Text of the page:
Back in Israel while the Zambians continue the work

Sari and I arrived on Monday night back in Israel. With the New Year (Rosh haShana), we are beginning to unpack and process the past 9 months, as well as looking forward to a new member of the family due in November, and direction for the coming year.

Since the last update, many new challenges as well as exciting developments have taken place. For one, many of the pepper plants that we lost to the frost have actually re-germinated, and are doing quite well in the field. Through the painful process of watching the peppers die, we have seen how important it is to believe with the community despite setbacks, and to never give up. We continue to believe that even as we are leaving, the project will continue to take root not only in the soil, but also in the hearts of those who are involved. The church members, who have partnered with us in many ways, encouraged us when we wanted to give up. One pastor from Zimba, a nearby town, led a prayer for the garden with the church:

“Your word, my Father God, you said in your word,” in ALL these things we are more than conquerors.” The Bible says, “in All these things.” In every problem, in every situation, your word says, “in All these things.” So thank you my Father God in the name of Jesus for the seeds, and therefore, we thank you that you are the God of weather, you are the God of seasons, and we thank you that remain the same, and your word remains the same. You are the same yesterday, today and tomorrow, and we thank you for that weather, but still my Father God, you revive things, you bring things new…So therefore now, in the name of Jesus Christ, you who lives in us, Father we pray that Lord you revive, you revive, you make those seeds germinate once more in the name of Jesus Christ, the one who died and rose again.”

By seeing their faith, our faith was encouraged.

I have spent most of the time choosing and training local project leaders to take over the work. The main job titles are:

1) Project Supervisor
2) BioSand Filter Construction Team (2)
3) Well Driller
4) Garden Managers (3)
5) Agricultural Supervisor
6) Night Watchmen (2)
7) Administration

As I write, these staff members are operating every aspect of the project, and sending me weekly updates.

Despite the support of such a large staff, I would say 4 main challenges remain:

1) It has been difficult to find faithful workers to come to the garden, as it requires more commitments for full cost recovery, and it is a very small church membership. We have invited other non-church members to join, and it appears that there is certainly enthusiasm for the program not far from home. More importantly however, the vision of empowerment is not easily grasped, especially in a culture normalized to aid through even generations of the “charity mindset” that reaches almost every sector of the community, from cattle dipping tanks to water services. It is hard for individuals to work toward a common good unless there is some specific reward for them. That is why I am promoting household water improvements within the financing structure for the community gardens – people can choose to work for a treadle pump, a water filter or a hand-drilled well while at the same time generating revenue to pay for a new or improved COMMUNITY water source.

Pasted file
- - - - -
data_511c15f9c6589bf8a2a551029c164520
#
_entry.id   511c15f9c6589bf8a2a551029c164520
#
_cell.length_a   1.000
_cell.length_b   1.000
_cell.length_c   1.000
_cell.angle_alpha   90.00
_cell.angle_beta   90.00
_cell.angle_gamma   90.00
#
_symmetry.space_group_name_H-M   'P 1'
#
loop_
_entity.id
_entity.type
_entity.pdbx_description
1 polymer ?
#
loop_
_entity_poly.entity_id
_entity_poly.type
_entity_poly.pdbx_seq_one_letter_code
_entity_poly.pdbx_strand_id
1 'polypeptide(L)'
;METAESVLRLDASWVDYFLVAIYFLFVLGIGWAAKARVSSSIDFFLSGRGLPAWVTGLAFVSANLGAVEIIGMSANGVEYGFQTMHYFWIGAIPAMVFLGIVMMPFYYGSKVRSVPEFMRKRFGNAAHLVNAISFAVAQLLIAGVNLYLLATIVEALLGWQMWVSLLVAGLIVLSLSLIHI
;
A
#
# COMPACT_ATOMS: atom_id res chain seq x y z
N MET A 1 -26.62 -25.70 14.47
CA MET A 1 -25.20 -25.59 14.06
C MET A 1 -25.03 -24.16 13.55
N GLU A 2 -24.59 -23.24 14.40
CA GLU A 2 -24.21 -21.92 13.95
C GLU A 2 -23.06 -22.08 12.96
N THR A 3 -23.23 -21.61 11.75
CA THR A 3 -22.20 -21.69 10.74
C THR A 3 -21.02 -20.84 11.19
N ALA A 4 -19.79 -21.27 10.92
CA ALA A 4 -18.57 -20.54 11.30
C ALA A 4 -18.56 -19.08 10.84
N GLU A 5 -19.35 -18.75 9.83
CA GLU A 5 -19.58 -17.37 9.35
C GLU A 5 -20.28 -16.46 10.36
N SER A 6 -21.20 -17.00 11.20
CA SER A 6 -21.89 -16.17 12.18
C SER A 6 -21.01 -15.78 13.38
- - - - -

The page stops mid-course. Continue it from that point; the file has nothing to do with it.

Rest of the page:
2) Despite being paid in April, Zesco, the electricity utility, still has not installed power to the Sibunimba Village garden, causing us to rely on a diesel generator which costs $100 in fuel per week for watering the garden.

3) While many of the peppers survived, many did not, so we replanted those empty spaces with various tomato varieties.

Also in Sibunimba and Simakalanga, we have planted various vegetables including:
Squash, Beetroot, Peppers, Tomatos, Cabbage, Onion

4) Connecting with the markets in order to sell these vegetables, generate revenue, and pay back these water investments has been slow. Like any start-up business, the first stage is exploratory and often the riskiest. We are investigating every market possible including both hotels and agricultural cooperatives.

This has been a tremendous learning experience for myself, as well as for others involved. At this point, I am not sure if or when I will be going back to Zambia. It largely depends on the academic requirements and schedule as I finish the PhD by October 2012. But the project will continue to grow. As time goes by, I see this project less as a research program, and more as a start-up, socially-minded business model. As such, I can appeal more to investors than to philanthropists, and hope to see this eventually grow into a regional tool for development and both community and household empowerment. But the fledgling program needs more support, especially now that I have left, and due to the above challenges.

Please consider how you could help invest in these communities. The project needs to raise another $10,000 by December in order to bridge the gap between operation costs and the slowly growing revenue. I believe that as the gardens grow and households begin to improve their lives, more and more members of the communities will catch the vision.

Saying Goodbye to our Zambian family.

The dead peppers

Slowly coming back…

Back to life

Seeding at Sibunimba Village garden

Sibunimba Village garden – with ripening Squash

The Sibunimba squash (green) at the market in Livingstone

Staff training took months, and is an ongoing process

Some more hand-drilling – this time with the Water for All “Baptist” technique

Carpenters learning to weld their own drilling bits

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